In connection with the procuring of some of these birds, I find a rather curious occurrence recorded in my journal. On the 2nd of May, 1837, my party and I went on shore from the Revenue Cutter "Campbell," on the island of Galveston, for the purpose of obtaining fish and prawns, the latter of which are in that country extremely abundant, and certainly the largest I have ever seen. Our fishing over, we were on the point of returning, when we saw three Spoonbills alight on a sand-bar, and almost immediately proceed to the water in search of food. My son was despatched after them, and having waded through some muddy parts of the inlet on the shore of which we were standing, he succeeded in getting near, and killed the finest of the three. Almost at the same instant, the back fins of a large fish, resembling those of a shark, were seen meandering above the surface of the shallow waters. My son received prompt intelligence of this, to enable him to make good his return. The monster moved about rather slowly, and JOHN having rammed home a couple of bullets, lodged them in its body, on which it floundered about apparently in great agony. One of our boats immediately pushed toward the spot, and my son was taken on board, while the animal used its best efforts to get into deeper water. Now sailors and all joined in the chase. The gun was again charged with balls, my son waded once more towards it, and lodged the missiles in its body, while from the bow of the boat it received several blows from the oars and gaff-hook. The tars all leaped into the water, and the bleeding fish was at once closely beset. The boatswain at a single lucky stroke cut off its tail, and having afterwards fastened the hook in one of its eyes, we dragged it to the beach. About a hundred Mexican prisoners, Texian soldiers, and officers, were there; but instead of our prize turning out a shark, it proved to be a sawfish, measuring rather more than twelve feet in length. From its body we took out alive ten young ones. It was cut into pieces by the Mexican prisoners, and soon devoured. Five or six of the young were put into rum, and ultimately carried to England. 

The feathers of the wings and tail of the Roseate Spoonbill are manufactured into fans by the Indians and Negroes of Florida; and at St. Augustine these ornaments form in some degree a regular article of trade. Their flesh is oily and poor eating. 

ROSEATE SPOONBILL, Platalea Ajaja, Wile. Amer. Orn., vol. vii. p. 123. 
PLATALEA AJAJA, Bonap. Syn., p. 346. 
ROSEATE SPOONBILL, Nutt. Man., vol. ii. p. 79. 
ROSEATE SPOONBILL, Platalea Ajaja, Aud. Orn. Biog., vol. iv. p. 168. 

Male, 30 1/2, 53. Female, 28, 48. 

Constant resident in the Texas, South Florida, and as far eastward as North Carolina, where it is however very rare. Occasionally in summer up the Mississippi to Natchez. Breeds in flocks on trees, low bushes, or cactuses. 

Adult Male. 

Bill very long, excessively depressed, being when viewed laterally very slender, but when seen from above nearly as broad as the head at the base, considerably contracted in the middle, and at the end expanded into a large obovate disk much broader than the head. Upper mandible with the dorsal outline almost straight, descending at the base, at the tip decurved, the ridge extremely broad and flat, gradually widening beyond the nostrils, at the end terminated by the very small, decurved, blunt claw; the sides declinate at the base, horizontally flattened towards the end, separated in their whole length from the ridge by a narrow groove, their margins soft and blunt. Nostrils basal, oblong-linear, of moderate size. Lower mandible with the angle very long, narrow, rounded, the crura narrow, and gradually flattened, the extremity expanded into a flattened disk as in the upper. The mandibles are covered with soft skin, which for half their length is rough with roundish plates having their anterior margin somewhat prominent.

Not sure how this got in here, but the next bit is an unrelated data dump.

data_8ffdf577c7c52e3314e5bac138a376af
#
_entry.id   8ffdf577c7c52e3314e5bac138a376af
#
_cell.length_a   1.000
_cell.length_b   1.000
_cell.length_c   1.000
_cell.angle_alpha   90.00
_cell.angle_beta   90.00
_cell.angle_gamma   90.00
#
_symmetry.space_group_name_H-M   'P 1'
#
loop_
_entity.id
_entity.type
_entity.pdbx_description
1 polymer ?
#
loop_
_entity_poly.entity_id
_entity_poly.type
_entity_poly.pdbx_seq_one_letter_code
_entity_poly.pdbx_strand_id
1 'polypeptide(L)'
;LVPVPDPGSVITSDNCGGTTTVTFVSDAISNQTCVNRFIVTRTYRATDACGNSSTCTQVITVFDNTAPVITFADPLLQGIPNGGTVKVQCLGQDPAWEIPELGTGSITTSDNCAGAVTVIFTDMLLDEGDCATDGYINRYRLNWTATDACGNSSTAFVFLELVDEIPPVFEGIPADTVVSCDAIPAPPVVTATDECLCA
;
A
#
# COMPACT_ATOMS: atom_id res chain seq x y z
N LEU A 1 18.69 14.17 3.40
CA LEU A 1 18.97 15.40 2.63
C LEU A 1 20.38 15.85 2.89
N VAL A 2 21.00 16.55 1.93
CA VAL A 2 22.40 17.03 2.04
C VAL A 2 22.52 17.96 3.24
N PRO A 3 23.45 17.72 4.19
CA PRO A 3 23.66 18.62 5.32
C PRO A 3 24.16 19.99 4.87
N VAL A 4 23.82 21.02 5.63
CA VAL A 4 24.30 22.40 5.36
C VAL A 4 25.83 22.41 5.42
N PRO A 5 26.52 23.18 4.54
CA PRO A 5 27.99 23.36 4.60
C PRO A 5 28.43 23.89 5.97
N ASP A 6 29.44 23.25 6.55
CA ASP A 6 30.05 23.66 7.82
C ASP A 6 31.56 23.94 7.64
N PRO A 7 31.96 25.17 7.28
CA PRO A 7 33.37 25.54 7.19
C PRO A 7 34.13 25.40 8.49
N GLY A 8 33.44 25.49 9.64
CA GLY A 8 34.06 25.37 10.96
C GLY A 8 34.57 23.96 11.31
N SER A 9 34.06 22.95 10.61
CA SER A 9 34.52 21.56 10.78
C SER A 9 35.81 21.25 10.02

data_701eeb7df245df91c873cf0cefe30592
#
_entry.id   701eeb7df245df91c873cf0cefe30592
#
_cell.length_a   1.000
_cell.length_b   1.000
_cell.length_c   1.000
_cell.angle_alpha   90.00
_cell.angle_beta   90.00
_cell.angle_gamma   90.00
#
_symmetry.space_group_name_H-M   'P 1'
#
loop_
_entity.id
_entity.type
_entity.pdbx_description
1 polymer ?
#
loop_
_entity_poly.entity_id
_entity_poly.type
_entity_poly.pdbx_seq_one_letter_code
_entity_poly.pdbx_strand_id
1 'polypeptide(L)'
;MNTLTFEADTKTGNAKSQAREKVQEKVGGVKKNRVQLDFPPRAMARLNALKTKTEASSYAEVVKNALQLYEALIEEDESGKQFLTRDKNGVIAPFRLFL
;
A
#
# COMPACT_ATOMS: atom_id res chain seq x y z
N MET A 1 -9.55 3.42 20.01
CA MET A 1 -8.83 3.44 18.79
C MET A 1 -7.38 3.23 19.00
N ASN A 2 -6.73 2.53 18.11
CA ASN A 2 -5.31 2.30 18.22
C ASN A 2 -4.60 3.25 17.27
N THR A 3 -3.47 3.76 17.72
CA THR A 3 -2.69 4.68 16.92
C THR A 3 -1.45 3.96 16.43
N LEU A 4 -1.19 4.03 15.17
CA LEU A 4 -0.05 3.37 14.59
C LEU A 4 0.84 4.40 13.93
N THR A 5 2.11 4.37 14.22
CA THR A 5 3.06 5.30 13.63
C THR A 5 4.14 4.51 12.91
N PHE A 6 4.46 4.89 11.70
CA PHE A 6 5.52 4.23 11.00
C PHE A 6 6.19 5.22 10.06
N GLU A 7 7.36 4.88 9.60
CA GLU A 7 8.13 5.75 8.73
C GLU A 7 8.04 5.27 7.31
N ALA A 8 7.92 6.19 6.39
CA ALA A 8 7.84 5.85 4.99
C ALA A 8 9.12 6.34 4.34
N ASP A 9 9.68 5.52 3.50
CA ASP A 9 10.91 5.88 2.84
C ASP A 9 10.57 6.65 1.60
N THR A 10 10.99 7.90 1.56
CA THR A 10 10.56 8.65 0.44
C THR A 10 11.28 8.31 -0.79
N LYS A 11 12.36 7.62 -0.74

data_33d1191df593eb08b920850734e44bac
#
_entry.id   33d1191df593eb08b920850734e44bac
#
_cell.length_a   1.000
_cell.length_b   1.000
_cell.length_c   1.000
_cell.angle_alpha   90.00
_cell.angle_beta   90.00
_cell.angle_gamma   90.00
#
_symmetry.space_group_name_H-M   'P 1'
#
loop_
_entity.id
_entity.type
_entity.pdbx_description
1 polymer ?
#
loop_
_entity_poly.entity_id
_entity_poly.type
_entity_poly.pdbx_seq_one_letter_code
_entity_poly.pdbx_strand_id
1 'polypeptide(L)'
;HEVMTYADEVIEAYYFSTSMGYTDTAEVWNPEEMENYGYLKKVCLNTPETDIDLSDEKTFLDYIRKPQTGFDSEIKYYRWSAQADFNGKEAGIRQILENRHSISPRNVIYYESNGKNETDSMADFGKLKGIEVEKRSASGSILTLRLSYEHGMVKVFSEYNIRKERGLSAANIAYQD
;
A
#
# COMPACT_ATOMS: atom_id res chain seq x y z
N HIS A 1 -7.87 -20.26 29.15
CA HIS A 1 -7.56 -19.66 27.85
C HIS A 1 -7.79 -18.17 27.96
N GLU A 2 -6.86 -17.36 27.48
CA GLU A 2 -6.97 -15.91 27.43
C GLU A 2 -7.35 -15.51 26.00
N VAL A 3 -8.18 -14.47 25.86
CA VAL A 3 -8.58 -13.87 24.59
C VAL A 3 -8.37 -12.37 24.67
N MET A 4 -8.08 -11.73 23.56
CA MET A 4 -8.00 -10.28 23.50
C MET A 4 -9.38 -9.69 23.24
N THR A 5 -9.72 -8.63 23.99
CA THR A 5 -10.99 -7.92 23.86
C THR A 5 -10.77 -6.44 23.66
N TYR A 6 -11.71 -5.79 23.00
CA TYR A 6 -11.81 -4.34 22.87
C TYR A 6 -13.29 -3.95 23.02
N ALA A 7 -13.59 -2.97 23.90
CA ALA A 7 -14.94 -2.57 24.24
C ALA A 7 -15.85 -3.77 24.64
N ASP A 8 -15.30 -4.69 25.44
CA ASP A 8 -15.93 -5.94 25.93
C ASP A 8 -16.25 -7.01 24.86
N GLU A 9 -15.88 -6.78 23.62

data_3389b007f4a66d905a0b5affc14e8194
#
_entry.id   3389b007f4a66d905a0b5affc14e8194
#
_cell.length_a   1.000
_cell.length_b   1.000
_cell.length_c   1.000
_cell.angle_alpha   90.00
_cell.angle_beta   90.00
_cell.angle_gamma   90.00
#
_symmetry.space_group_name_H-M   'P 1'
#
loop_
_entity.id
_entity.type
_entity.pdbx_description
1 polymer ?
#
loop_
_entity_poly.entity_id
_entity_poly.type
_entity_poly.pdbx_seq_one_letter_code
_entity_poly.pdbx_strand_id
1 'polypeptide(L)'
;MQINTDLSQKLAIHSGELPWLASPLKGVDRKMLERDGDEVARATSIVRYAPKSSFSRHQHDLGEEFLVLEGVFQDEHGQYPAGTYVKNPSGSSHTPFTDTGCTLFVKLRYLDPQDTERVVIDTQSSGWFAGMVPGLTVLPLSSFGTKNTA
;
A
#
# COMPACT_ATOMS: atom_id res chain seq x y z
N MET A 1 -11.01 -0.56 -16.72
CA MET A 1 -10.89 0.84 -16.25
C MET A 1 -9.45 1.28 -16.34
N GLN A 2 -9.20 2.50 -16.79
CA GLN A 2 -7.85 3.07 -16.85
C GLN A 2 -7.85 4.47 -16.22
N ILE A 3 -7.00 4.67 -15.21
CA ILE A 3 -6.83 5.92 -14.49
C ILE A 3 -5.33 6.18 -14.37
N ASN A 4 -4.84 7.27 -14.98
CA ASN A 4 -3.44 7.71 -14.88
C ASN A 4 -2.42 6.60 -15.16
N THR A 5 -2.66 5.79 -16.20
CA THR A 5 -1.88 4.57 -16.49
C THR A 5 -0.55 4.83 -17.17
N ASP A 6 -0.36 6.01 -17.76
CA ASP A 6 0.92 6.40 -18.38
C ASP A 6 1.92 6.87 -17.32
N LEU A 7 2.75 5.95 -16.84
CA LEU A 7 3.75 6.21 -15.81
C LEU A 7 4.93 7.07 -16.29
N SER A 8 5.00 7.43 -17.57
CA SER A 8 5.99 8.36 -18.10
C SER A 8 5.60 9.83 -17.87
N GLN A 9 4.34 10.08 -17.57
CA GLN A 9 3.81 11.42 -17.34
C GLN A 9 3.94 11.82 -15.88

Head of moderate size, flattened above. Neck long and slender. Body compact, ovate. Legs long and rather slender; tibia bare in its lower half, and reticulate; tarsus rather long, stout, roundish, covered all round with reticulated subhexagonal scales; toes rather long, moderately stout, covered above with numerous scutella, but at the base reticulated; first more slender, articulated on the same plane; second considerably shorter than third, which is in the same proportion exceeded by the fourth. Claws moderate, arched, compressed, laterally grooved, rather obtuse. 

The head, gular sac, and a small part of the neck, destitute of feathers. Those on the neck linear or lanceolate, small, with disunited barbs; a tuft on the lower and fore part of the neck recurved and silky. The feathers on the other parts are of moderate length, ovate, rather compact above, blended beneath. Wings long and very broad; primaries firm, broad, tapering, but rounded, the second longest, the third next, the first a quarter of an inch shorter; secondaries broad and broadly rounded. Tail short, even, of twelve rather broad, abruptly rounded feathers. 

Bill yellowish-grey at the base, mottled with brownish-black, in the rest of its extent pale greenish-blue, light on the margins; base of margin of lower mandible greenish-yellow. Iris bright carmine. Feet pale lake; claws brownish-black. Head yellowish-green; space around the eye and the gular sac orpiment orange; a band of black from the lower mandible to the occiput. Feathers of the neck white. Back and wings of a beautiful delicate rose colour; the lower parts of a deeper tint; the tuft of recurved feathers on the fore-neck, a broad band across the wing along the cubitus, and the upper and lower tail-coverts, of a rich and pure carmine with silky lustre. The shafts of all the quills and scapulars are light carmine. On each side of the lower part of the neck and fore part of the body a patch of pale ochre. Tail feathers ochre-yellow, but at the base pale roseate, with the shafts carmine.